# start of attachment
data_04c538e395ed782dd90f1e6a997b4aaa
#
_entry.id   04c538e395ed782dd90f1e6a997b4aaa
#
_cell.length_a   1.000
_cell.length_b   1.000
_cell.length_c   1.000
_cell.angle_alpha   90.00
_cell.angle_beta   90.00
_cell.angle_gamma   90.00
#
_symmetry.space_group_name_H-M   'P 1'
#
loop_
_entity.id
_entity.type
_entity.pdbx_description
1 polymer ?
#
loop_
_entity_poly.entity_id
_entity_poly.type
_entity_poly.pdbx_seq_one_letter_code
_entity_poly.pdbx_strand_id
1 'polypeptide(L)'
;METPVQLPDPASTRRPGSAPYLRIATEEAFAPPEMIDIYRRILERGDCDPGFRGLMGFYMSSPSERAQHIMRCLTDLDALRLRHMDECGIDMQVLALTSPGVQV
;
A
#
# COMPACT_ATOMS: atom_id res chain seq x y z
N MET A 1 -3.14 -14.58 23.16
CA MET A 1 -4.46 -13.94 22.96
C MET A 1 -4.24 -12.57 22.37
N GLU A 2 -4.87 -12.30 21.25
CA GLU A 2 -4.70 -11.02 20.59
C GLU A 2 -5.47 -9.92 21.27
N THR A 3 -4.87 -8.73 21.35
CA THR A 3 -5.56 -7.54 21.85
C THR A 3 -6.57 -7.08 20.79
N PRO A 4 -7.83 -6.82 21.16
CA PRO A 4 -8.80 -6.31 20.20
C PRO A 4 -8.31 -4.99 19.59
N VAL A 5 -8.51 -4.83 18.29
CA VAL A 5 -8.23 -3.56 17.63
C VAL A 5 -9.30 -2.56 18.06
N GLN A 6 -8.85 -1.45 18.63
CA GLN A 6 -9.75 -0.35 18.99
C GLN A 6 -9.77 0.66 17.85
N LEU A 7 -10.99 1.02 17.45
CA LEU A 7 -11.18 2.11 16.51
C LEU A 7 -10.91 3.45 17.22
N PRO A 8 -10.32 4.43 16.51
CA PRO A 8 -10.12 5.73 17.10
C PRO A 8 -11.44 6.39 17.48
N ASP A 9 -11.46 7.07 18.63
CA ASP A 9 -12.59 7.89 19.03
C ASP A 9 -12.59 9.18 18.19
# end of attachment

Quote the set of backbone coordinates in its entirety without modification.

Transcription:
data_04c538e395ed782dd90f1e6a997b4aaa
#
_entry.id   04c538e395ed782dd90f1e6a997b4aaa
#
_cell.length_a   1.000
_cell.length_b   1.000
_cell.length_c   1.000
_cell.angle_alpha   90.00
_cell.angle_beta   90.00
_cell.angle_gamma   90.00
#
_symmetry.space_group_name_H-M   'P 1'
#
loop_
_entity.id
_entity.type
_entity.pdbx_description
1 polymer ?
#
loop_
_entity_poly.entity_id
_entity_poly.type
_entity_poly.pdbx_seq_one_letter_code
_entity_poly.pdbx_strand_id
1 'polypeptide(L)'
;METPVQLPDPASTRRPGSAPYLRIATEEAFAPPEMIDIYRRILERGDCDPGFRGLMGFYMSSPSERAQHIMRCLTDLDALRLRHMDECGIDMQVLALTSPGVQV
;
A
#
# COMPACT_ATOMS: atom_id res chain seq x y z
N MET A 1 -3.14 -14.58 23.16
CA MET A 1 -4.46 -13.94 22.96
C MET A 1 -4.24 -12.57 22.37
N GLU A 2 -4.87 -12.30 21.25
CA GLU A 2 -4.70 -11.02 20.59
C GLU A 2 -5.47 -9.92 21.27
N THR A 3 -4.87 -8.73 21.35
CA THR A 3 -5.56 -7.54 21.85
C THR A 3 -6.57 -7.08 20.79
N PRO A 4 -7.83 -6.82 21.16
CA PRO A 4 -8.80 -6.31 20.20
C PRO A 4 -8.31 -4.99 19.59
N VAL A 5 -8.51 -4.83 18.29
CA VAL A 5 -8.23 -3.56 17.63
C VAL A 5 -9.30 -2.56 18.06
N GLN A 6 -8.85 -1.45 18.63
CA GLN A 6 -9.75 -0.35 18.99
C GLN A 6 -9.77 0.66 17.85
N LEU A 7 -10.99 1.02 17.45
CA LEU A 7 -11.18 2.11 16.51
C LEU A 7 -10.91 3.45 17.22
N PRO A 8 -10.32 4.43 16.51
CA PRO A 8 -10.12 5.73 17.10
C PRO A 8 -11.44 6.39 17.48
N ASP A 9 -11.46 7.07 18.63
CA ASP A 9 -12.59 7.89 19.03
C ASP A 9 -12.59 9.18 18.19